Archive for the ‘Personal History’ Category


Filed under: Confessions,High School,Memories,Personal History — Amy @ 10:55 pm

Every once in a while…probably once every year or two… I go through this “nostalgic” phase. It makes me want to get in touch with all the people I knew in high school and see where various people have ended up and who has changed a lot, and who is exactly the same. So I create and update my profiles on places like Facebook and MySpace and Friendster. And they probably all think one of two things:

  • “Who is that?”
  • “What kind of stalker starts adding people to their ‘friends’ list they haven’t talked to in 8 years?”

Generally, these periods are little more than the result of having too much time on my hands. That is certainly the case now, but the reason for that is material for another post.

Regardless, every time it happens, it floods my mind with memories that I’d long forgotten and confirms for me what a pivotal time high school is as far as childhood development.

I think I was a few years behind most in the “coming of age” saga. For instance, that “finding oneself” phase that most kids seem to go through in the Sophomore year of high school – that didn’t hit me until sometime during college.

My nostalgia also makes me very aware that leaving my family, my friends, my state, and all familiar surroundings to go to college 2500 miles away was one of the best decisions I’ve ever made.

Looking back on the teenager I was, I realize that I found entirely too much of my identity in other people. I think I was aware of that at the time, but didn’t know what to do about it.

Moving away forced me to forge my own identity, pursue what was important to ME, and find a security within myself that didn’t wax and wane with the tides of the people around me. It helped not knowing anyone because I could be the “me” I felt comfortable and happy being, without feeling trapped in the “me” they already expected me to be.

Um…does that make sense?

See, most people around me in high school had already figured out how to do that (see: late bloomer thing previously mentioned). I always envied that, but didn’t know exactly what it was that I was envying. How they could be so admirably unique, when it was all I could do to try to fit in unnoticed – hoping nobody would see and judge the quirks that made me different.

I still display different shades, depending on who I’m around, but I think that’s more of a social preservation tactic than an insecurity problem. For instance, I’m a lot more conservative around my family or people from church. That’s just out of consideration, and I don’t think it’s being “fake.” Fake for me would be intentionally making comments that I knew would make others uncomfortable.

Anyway, this tangent has become significantly longer than anticipated, but the bottom line I suppose is that I’ve grown up a lot. And I’m glad. I just wish I had done it a little sooner.

Yesterday’s Stepchild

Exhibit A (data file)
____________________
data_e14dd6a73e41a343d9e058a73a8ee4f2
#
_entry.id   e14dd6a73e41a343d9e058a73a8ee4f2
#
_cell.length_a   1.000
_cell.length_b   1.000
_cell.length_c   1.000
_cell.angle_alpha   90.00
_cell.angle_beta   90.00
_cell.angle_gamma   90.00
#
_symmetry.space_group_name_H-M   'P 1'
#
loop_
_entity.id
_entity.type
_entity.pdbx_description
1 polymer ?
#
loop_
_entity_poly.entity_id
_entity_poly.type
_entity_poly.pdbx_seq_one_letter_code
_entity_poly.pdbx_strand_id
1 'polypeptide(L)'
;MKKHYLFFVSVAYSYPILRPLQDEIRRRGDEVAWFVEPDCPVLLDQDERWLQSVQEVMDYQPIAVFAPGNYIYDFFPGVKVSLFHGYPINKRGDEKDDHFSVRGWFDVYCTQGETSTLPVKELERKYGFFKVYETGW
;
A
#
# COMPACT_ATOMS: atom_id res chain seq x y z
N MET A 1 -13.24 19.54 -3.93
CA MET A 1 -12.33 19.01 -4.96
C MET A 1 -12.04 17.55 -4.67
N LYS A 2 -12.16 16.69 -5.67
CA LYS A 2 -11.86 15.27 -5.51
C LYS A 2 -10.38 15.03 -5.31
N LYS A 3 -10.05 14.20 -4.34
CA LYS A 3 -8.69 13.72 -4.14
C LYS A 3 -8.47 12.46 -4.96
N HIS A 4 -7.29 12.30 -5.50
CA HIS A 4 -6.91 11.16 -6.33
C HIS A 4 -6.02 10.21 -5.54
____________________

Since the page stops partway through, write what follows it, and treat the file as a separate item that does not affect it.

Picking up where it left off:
Filed under: Confessions,Me,Memories,Personal History,Such is Life — Amy @ 7:33 am

As a kid, I always had an unusual attachment to inanimate objects. When my brother would play “Giant” and stomp around mercilessly on all the stuffed animals, I screamed about the injustice done to those weaker than oneself. BECAUSE WHAT IF THEY HAD FEELINGS??? Perhaps I have missed my calling as a human rights activist.

I was a huge pack-rat. I would rifle through the trash bin at the church supply room, looking for scraps of cardboard or anything that could be salvaged and possibly reused. I filled my closet with such items that were never thrown away because the thought of discarding that plastic cap to I-have-no-clue-what that could be so USEFUL for ..something …someday …was too much to bear.

We had a Dodge Ram Charger for several years that my brother and I would sit on the floor in the back of during long trips across the state. When it came time to trade up for a van that would allow us to sit in actual SEATS, with, like, SEATBELTS and stuff…I was heartbroken. I laid in the back of my treasured Ram and literally cried. I was in mourning for days at the cruel separation. All the memories we had shared…all the experiences that bonded us…

We still have the Chevy Blazer that was my first car in highschool. It rattles like a wooden carriage when you hit a bump and you’re never really sure if you just lost a piece. There’s a chunk ripped out of the ceiling above the passenger side, courtesy of our puppy who COULD NOT BELIEVE THE CAR WAS PARKED OUTSIDE HIS BEST BUDDY’S HOUSE AND HE WAS STUCK INSIDE. He made his feelings clear.

The pinstripes have faded off in places. When you drive over 50 mph, the sidebar rattles incessantly. It no longer turns on a dime (more like a buck-fifty) and roars like a territorial lion when you press the accelerator. It can get from 0-60 in five minutes flat.

But would I give it up? It was my first, and I can still picture how it was as a new ride. Many years ago, it zoomed around town carrying my stuffed animal collection on the dashboard, blaring Alanis Morrisette on the radio. Could I possibly part with that dear, memory-filled vehicle for something shiney and new, just to save a few cents on gas and to hear less rattling?

HELL YEAH. I would ditch that thing like yesterday’s junk mail if given the opportunity. Anybody want a car?

Birds of a Feather

Filed under: College,Memories,Personal History — Amy @ 11:04 am